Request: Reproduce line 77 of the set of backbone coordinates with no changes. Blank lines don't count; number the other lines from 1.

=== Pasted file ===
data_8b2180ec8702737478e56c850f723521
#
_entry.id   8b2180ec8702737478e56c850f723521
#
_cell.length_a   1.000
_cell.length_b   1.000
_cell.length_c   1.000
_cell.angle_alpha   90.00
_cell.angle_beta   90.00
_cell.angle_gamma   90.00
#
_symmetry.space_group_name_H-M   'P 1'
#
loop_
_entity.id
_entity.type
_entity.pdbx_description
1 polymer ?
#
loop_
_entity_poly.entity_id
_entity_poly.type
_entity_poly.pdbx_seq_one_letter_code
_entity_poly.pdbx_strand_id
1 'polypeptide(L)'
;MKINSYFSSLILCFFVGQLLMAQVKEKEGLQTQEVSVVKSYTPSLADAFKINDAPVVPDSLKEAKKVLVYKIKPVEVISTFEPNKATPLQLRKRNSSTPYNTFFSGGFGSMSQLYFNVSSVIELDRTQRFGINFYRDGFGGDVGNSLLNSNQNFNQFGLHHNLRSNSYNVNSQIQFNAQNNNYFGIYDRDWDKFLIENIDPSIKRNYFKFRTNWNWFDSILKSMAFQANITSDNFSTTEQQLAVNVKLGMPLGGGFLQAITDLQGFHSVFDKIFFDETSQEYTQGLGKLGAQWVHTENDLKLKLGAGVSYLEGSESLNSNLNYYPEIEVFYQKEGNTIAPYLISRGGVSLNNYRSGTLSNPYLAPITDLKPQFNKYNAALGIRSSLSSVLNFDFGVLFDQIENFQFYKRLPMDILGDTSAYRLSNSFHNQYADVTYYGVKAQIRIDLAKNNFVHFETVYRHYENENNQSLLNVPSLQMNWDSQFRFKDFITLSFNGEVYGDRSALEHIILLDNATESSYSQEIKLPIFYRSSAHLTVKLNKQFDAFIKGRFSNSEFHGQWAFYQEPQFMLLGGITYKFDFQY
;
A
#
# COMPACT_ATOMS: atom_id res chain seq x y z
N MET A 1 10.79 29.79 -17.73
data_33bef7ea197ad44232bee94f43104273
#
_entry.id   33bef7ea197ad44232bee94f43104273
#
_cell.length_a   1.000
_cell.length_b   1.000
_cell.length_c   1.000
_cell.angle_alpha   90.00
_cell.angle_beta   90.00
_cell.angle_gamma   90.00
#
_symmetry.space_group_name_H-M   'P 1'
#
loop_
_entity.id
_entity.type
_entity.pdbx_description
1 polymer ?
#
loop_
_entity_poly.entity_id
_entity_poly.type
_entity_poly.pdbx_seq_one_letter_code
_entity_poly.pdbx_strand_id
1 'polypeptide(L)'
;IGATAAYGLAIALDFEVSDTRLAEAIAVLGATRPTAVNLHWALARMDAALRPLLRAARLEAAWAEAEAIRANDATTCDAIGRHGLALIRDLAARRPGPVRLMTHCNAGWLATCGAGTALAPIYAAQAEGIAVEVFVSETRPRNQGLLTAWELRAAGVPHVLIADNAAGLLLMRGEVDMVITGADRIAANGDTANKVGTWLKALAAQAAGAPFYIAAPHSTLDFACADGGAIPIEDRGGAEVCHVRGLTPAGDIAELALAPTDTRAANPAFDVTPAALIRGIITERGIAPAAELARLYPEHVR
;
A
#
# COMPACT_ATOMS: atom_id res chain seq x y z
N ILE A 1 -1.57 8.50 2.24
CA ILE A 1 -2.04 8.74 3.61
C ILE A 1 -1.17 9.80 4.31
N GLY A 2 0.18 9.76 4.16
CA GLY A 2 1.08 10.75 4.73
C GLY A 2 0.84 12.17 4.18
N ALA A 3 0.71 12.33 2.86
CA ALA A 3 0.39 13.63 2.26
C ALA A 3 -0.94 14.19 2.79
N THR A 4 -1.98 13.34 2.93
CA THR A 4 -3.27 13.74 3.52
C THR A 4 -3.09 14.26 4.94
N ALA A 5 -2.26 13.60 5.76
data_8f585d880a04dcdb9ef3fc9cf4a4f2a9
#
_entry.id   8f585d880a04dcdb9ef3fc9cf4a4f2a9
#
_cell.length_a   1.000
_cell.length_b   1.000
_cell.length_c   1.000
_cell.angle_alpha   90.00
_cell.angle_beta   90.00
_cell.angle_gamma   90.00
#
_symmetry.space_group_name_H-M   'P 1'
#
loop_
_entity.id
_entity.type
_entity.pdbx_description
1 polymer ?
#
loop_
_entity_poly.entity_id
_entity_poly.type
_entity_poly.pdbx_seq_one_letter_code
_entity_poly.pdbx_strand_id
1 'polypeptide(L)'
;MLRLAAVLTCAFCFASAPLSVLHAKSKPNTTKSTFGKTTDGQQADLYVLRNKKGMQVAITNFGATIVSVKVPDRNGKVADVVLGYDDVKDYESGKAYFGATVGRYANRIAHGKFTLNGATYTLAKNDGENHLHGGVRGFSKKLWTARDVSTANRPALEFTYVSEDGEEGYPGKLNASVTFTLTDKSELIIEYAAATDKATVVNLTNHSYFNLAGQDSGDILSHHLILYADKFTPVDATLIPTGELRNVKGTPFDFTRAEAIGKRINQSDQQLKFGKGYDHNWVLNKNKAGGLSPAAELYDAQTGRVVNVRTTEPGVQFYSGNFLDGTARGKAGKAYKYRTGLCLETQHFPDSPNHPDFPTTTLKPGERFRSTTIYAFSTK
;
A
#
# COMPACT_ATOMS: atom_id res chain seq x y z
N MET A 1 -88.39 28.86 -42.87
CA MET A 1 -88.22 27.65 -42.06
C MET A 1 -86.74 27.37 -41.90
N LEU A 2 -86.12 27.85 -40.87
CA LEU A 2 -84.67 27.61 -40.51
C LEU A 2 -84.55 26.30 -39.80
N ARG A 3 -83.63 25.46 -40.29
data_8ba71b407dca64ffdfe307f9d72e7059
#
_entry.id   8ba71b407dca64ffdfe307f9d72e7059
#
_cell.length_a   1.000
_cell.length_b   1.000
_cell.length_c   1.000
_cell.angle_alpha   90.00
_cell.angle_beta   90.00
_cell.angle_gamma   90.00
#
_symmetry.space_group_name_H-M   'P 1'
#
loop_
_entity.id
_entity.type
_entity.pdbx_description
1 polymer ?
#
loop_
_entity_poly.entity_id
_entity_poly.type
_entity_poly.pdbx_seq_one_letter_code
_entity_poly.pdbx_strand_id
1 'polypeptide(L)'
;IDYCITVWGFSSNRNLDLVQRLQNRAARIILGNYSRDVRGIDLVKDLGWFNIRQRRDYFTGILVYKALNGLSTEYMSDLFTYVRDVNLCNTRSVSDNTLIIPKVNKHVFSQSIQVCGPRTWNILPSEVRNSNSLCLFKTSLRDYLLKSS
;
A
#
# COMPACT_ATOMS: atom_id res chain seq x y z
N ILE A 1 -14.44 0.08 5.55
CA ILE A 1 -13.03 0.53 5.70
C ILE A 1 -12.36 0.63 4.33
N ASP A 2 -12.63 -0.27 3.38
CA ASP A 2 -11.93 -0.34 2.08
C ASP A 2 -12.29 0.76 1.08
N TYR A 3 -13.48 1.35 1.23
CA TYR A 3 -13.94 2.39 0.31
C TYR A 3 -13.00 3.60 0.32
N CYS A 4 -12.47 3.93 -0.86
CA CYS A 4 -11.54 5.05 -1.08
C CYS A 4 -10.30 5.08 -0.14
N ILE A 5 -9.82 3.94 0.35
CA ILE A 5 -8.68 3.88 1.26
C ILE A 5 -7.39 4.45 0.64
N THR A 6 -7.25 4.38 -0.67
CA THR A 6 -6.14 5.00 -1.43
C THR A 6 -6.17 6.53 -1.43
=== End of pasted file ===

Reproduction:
_entry.id   8f585d880a04dcdb9ef3fc9cf4a4f2a9